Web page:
The Aether Revolt card image gallery is steadily filling up, and one of the cards that I’m most interested in brewing with is Tezzeret the Schemer.

It’s not going to make waves in Modern Affinity, but I like the self-synergistic design that gets better when your deck is set up to exploit him. You can’t just slap the new Tezzeret into every deck—you need to build around it. In that regard, he is more of a niche planeswalker like Nissa, Voice of Zendikar than an inherently powerful one like Gideon, Ally of Zendikar. But that’s all the more fun for deck building!

Let’s break him down one by one.

5 Starting Loyalty

There is no other 4-mana planeswalker in Standard that starts with 5 loyalty. Generally, you pay 5 or more mana for that, so this is a great starting point.

Thanks to its high starting loyalty, Tezzeret the Schemer can immediately tick up to 6 the turn it comes down, which means that it can survive a Gideon hit if you have a blocker for his 2/2 Knight Ally Token.

Moreover, it’s a two-turn ultimate, just like Nahiri, the Harbinger. So if all goes well, you could activate Tezzeret’s ultimate as early as turn 6.

The high loyalty is also useful for supporting Heart of Kiran. That new Vehicle seems perfect for a Tezzeret deck because it also boosts Tezzeret’s -2. But we’ll get to that.

+1: Create a Lotus Petal

It’s apparently called an “Etherium Cell,” but I know a Lotus Petal when I see one. You can exploit the artifact token in various ways.

The most obvious way is to use the mana right away, essentially turning Tezzeret the Schemer into a Manalith that builds up to a planeswalker ultimate. Alternatively, you can store the tokens for later. If you do a little bit of both and combine 2 Lotus Petals, then you can cast an awakened Ruinous Path or World Breaker as early as turn 5! So Tezzeret is a potent ramp spell.

The Lotus Petals can also fix your mana. You can easily support 3+ colors or converge cards (like Woodland Wanderer) in a Tezzeret deck, especially when you take into account that Tezzeret decks are likely interested in Prophetic Prism for its -2 ability.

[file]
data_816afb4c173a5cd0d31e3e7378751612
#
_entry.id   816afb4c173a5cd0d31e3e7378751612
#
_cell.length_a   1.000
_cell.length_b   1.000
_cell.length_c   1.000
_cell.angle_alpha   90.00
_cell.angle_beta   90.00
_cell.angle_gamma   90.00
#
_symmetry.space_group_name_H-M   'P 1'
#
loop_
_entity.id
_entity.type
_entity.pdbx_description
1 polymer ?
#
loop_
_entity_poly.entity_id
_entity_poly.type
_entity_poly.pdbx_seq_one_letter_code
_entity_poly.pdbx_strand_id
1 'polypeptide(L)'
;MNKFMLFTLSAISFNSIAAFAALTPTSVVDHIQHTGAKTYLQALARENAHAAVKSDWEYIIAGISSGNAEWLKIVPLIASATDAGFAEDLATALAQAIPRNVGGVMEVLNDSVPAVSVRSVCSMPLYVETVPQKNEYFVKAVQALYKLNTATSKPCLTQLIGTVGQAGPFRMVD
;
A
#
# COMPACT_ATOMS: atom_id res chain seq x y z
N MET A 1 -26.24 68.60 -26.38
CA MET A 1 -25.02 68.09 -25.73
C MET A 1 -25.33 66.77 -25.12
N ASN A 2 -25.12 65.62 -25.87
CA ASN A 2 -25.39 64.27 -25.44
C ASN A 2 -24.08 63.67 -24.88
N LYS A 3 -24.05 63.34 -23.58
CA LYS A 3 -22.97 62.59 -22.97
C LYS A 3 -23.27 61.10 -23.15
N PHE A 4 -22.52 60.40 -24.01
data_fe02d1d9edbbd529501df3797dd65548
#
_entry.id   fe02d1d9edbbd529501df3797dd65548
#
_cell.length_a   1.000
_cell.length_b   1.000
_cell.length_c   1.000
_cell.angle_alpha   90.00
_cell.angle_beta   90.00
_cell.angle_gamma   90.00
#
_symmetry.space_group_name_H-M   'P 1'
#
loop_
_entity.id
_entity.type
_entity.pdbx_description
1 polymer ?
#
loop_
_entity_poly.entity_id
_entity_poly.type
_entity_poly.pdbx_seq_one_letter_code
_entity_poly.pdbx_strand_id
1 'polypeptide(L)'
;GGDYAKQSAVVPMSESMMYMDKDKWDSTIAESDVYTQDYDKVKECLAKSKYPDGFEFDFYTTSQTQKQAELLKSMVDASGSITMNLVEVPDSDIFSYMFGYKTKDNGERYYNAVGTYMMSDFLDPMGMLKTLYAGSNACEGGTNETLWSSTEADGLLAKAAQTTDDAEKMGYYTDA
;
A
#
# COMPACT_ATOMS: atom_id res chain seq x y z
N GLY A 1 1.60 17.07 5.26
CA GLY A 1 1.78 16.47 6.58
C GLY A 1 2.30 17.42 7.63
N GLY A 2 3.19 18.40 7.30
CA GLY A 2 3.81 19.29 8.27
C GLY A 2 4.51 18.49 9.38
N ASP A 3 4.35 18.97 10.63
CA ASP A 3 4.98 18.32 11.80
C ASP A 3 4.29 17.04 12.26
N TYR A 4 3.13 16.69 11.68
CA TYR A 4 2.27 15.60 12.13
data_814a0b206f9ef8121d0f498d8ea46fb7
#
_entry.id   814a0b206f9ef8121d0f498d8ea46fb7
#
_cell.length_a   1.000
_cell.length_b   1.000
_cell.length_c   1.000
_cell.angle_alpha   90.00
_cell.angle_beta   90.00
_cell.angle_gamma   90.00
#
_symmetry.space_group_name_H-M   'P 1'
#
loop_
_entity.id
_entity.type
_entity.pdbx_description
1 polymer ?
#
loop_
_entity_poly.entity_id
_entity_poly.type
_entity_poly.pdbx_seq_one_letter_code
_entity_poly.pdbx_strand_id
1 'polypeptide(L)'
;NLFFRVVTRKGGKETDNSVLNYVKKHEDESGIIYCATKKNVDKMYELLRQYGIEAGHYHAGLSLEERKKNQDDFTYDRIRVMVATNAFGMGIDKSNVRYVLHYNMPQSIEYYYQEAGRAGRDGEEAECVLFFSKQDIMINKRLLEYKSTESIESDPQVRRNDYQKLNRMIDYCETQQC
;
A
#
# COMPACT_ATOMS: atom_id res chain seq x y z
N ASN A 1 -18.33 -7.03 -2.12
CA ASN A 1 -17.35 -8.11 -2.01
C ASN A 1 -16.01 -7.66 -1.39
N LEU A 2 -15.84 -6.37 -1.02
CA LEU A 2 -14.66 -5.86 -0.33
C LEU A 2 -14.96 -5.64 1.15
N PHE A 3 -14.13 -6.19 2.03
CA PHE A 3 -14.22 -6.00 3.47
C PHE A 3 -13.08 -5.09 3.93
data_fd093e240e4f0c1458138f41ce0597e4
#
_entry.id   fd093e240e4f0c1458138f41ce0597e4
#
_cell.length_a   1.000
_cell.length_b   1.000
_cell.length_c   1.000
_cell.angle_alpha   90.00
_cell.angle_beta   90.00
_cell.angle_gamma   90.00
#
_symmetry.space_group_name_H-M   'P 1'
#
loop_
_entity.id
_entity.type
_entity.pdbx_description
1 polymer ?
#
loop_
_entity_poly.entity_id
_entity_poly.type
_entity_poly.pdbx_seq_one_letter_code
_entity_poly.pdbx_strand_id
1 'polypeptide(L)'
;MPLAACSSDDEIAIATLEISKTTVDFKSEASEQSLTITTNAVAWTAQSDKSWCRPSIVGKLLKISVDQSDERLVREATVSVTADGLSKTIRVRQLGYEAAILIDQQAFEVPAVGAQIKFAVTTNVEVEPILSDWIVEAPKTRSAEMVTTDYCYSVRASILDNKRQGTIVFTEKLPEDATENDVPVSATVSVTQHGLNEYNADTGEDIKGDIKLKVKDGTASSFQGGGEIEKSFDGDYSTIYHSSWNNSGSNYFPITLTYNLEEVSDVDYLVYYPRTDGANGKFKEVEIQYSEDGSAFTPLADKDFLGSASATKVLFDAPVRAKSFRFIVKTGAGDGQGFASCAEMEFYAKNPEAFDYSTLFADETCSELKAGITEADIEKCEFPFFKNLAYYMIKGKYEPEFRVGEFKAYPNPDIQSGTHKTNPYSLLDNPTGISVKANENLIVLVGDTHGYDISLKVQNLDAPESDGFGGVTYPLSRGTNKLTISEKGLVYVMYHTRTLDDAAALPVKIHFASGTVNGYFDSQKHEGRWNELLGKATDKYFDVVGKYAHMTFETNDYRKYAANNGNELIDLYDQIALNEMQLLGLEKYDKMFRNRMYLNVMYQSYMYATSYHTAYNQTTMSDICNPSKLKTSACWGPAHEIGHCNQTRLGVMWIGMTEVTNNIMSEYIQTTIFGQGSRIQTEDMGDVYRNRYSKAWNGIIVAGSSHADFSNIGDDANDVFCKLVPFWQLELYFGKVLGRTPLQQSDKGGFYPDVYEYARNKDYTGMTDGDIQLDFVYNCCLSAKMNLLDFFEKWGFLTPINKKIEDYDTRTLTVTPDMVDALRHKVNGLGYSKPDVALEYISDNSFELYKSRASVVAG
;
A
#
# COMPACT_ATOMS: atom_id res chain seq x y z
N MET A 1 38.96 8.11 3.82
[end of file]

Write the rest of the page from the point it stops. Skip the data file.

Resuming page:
fatalpush

 

A bank of artifact tokens can also help for Tezzeret’s -2 ability or for spells with the new improvise mechanic, which is essentially convoke for artifacts. But to really get value from your Lotus Petals, you need cards that trigger when artifacts enter the graveyard or battlefield. Contraband Kingpin, for instance, offers a free scry. It’s a minor bonus, but it could add up over time.

Perhaps even better is Fatal Push and other cards with the revolt keyword, which checks if one of your permanents left the battlefield this turn. Sacrificing a Lotus Petal is a great way to turn on revolt at will. For instance, when your Mardu Vehicles opponent attacks your seemingly defenseless Tezzeret with a Cultivator’s Caravan on turn 4, then sacrificing a Lotus Petal for Fatal Push is perfect.

-2: Target Creature Gets +X/-X Until End of Turn, Where X is the Number of Artifacts You Control

The first use of this ability is to kill something. Since many cheap creatures in Standard have 1 or 2 toughness, Tezzeret the Schemer can often kill something when it comes down, provided your deck has enough cheap artifacts.

With 1 artifact, you can kill Toolcraft Exemplar, Selfless Spirit, or Veteran Motorist. With 2 artifacts, you can kill Servant of the Conduit, Grim Flayer, or Tireless Tracker. With more artifacts (or an assist from Liliana, the Last Hope or Yahenni’s Expertise) bigger creatures like Bloodhall Priest or Archangel Avacyn also get into reach.

To reliably kill 1-toughness creatures on turn 4 and to have a decent shot at hitting 2-toughness creatures, I recommend a minimum of 13 artifacts (or artifact-generating cards) that cost 1, 2, or 3 mana. Here is a collection of some of the best ones in Standard, both for more controlling and more aggressive decks.

The second use of Tezzeret’s -2 ability is to boost the power of one of your own creatures. The power boost will be best on high-toughness creatures with lifelink or double strike, so Contraband Kingpin or Electrostatic Pummeler with a bunch of energy counters come to mind.

Another creature that relies heavily on its power and that synergizes with Lotus Petal is Marionette Master. Imagine that your opponent is at 20 life while all you have is Tezzeret the Schemer and 3 Lotus Petals. Simply cast a 4/6 Marionette Master, use Tezzeret to give it +3/-3, and sacrifice the 3 Lotus Petals to have your opponent lose 21 life!